"Words are our life. We are human because we use language. So I think we are less human when we use less language." -- Carol Shields
Carol Ann Shields, CC, OM, FRSC, MA (née Warner) (June 2, 1935 – July 16, 2003) was an American-born Canadian author. She is best known for her 1993 novel The Stone Diaries, which won the U.S. Pulitzer Prize for Fiction as well as the Governor General's Award in Canada.
"I don't think I would have been a writer if I hadn't been a mother. I wanted to construct something that contained some of these feelings that I had, some of these discoveries or revelations.""I'm concerned about the unknowability of other people.""There are chapters in every life which are seldom read and certainly not aloud."
Shields was born in Oak Park, Illinois. She studied at Hanover College Indiana, where she became member of the Alpha Delta Pi sorority; during this time she studied for a semester at the University of Exeter in England, and the University of Ottawa, where she received an MA.
In 1956, while on a college exchange visit to Scotland, she met a Canadian engineering student, Donald Hugh Shields. The couple married in 1957 and moved to Canada, where they had a son and four daughters. Shields later became a Canadian citizen.
In 1973, Shields became editorial assistant for the journal Canadian Slavonic Papers. In 1977, she became a professor at the University of Ottawa, where she stayed for a year. She later taught at the University of British Columbia and travelled around the country. In 1980, she and Don settled in Winnipeg, Manitoba, after Don was hired to teach in the University of Manitoba's Faculty of Engineering. Winnipeg was where she wrote her major books. She also became a professor of English at the University of Manitoba. In 1996, she became chancellor of the University of Winnipeg. In 2000, after Don's retirement, the couple moved to Victoria, British Columbia, where she died in 2003 of breast cancer at age 68.
Shields' daughter Anne Giardini is also a writer. Giardini has contributed to the National Post as a columnist, and has published her first novel, The Sad Truth About Happiness. Anne's second novel, Advice for Italian Boys, was published in 2009.
Shields was the author of several novels and short story collections, including The Orange Fish (1989), Swann (1987), Various Miracles (1985), Happenstance (1980), and The Republic of Love (1992). She was the recipient of a Canada Council Major Award, two National Magazine Awards, the 1990 Marian Engel Award, the Canadian Author's Award, and a CBC short story award. She was appointed as an officer of the Order of Canada in 1998 and was elevated to companion of the Order in 2002. Shields was also a fellow of the Royal Society of Canada and a member of the Order of Manitoba.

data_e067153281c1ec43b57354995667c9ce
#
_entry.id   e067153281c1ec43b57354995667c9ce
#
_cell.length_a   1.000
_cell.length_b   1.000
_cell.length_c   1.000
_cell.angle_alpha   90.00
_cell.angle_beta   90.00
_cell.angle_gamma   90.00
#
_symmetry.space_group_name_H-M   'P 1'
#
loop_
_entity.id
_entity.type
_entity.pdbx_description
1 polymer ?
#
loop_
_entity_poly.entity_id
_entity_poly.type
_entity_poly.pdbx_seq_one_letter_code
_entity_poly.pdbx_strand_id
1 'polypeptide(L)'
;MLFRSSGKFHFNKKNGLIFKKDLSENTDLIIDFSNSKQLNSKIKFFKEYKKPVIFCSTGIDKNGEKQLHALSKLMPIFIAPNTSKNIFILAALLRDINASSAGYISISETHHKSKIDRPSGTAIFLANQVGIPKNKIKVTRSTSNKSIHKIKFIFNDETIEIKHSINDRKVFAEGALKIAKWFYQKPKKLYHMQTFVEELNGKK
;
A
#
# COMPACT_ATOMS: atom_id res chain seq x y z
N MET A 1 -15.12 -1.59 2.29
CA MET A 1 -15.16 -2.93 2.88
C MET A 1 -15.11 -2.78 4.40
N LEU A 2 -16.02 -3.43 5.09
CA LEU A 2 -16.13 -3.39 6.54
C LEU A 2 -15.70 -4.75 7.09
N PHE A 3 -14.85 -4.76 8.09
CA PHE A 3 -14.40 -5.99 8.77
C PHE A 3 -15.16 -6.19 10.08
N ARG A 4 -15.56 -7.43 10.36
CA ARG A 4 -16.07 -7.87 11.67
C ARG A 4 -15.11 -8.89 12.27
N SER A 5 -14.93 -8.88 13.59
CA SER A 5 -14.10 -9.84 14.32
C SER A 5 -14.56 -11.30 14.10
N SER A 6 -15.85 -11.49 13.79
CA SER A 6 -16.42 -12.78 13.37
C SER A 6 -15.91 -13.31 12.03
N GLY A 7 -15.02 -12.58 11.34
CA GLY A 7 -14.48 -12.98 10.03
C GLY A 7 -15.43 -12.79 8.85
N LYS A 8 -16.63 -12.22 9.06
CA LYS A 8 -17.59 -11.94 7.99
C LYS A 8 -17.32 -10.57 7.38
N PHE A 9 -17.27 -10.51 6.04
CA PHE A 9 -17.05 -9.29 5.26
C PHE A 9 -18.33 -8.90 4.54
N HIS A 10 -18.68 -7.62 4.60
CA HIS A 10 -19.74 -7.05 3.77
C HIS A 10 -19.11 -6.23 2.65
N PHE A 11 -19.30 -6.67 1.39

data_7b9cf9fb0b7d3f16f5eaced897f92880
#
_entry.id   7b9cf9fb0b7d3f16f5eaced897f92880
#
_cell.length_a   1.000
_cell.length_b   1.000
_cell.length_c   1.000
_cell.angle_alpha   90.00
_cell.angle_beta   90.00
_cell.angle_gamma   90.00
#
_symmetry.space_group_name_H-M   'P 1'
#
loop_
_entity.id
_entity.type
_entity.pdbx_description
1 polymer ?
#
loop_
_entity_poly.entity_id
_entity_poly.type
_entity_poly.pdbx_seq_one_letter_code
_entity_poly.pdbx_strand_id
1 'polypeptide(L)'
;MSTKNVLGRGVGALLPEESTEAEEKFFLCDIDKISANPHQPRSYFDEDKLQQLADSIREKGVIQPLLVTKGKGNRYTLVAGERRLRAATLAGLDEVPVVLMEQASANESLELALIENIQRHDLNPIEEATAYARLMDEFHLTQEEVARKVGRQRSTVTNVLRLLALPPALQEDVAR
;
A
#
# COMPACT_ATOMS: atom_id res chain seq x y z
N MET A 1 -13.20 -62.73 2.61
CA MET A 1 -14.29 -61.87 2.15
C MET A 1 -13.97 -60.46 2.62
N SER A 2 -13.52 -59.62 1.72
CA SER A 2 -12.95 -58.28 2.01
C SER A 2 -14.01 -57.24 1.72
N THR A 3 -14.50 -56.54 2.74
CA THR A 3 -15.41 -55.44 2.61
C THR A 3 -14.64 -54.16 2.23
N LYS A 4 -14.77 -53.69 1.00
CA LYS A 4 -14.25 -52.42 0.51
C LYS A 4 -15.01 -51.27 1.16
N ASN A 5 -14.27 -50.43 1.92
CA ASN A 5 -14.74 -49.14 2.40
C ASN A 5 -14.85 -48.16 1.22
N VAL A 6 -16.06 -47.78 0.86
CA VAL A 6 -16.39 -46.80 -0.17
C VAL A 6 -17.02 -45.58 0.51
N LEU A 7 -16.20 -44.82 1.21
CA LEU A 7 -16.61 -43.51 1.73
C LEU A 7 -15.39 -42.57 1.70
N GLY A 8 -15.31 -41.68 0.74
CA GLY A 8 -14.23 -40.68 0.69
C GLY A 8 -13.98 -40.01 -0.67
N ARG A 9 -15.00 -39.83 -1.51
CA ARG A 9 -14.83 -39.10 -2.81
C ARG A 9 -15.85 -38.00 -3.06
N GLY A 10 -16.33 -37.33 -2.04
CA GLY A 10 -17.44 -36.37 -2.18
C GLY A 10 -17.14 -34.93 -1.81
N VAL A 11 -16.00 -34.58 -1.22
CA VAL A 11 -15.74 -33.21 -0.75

The Stone Diaries (1993) won the 1995 Pulitzer Prize for Fiction and the 1993 Governor General's Award, the only book to have ever received both awards. It was nominated for the U.S. National Book Critics Circle Award and the 1993 Booker Prize, and was named one of the best books of the year by Publishers Weekly. It was also chosen as a "Notable Book" by The New York Times Book Review, which wrote "The Stone Diaries reminds us again why literature matters."
She won the 1998 Orange Prize for Fiction for her 1997 novel Larry's Party. Her last novel, Unless (2002), was nominated for the 2002 Giller Prize, the Governor General's Award, the Booker Prize and the 2003 Orange Prize for Fiction. It was awarded the Ethel Wilson Fiction Prize.
Shields was also intensely interested in Jane Austen. She wrote the biography entitled Jane Austen, which won the $25,000 Charles Taylor Prize for literary non-fiction in April 2002, an award accepted by her daughter Meg on her behalf in Toronto, Ontario, on April 22, 2002.
Her last novel, Unless, contains a passionate defense of female writers who write of 'domestic' subjects.
Following her death, six of her short stories were adapted by Shaftesbury Films into the dramatic anthology series The Shields Stories.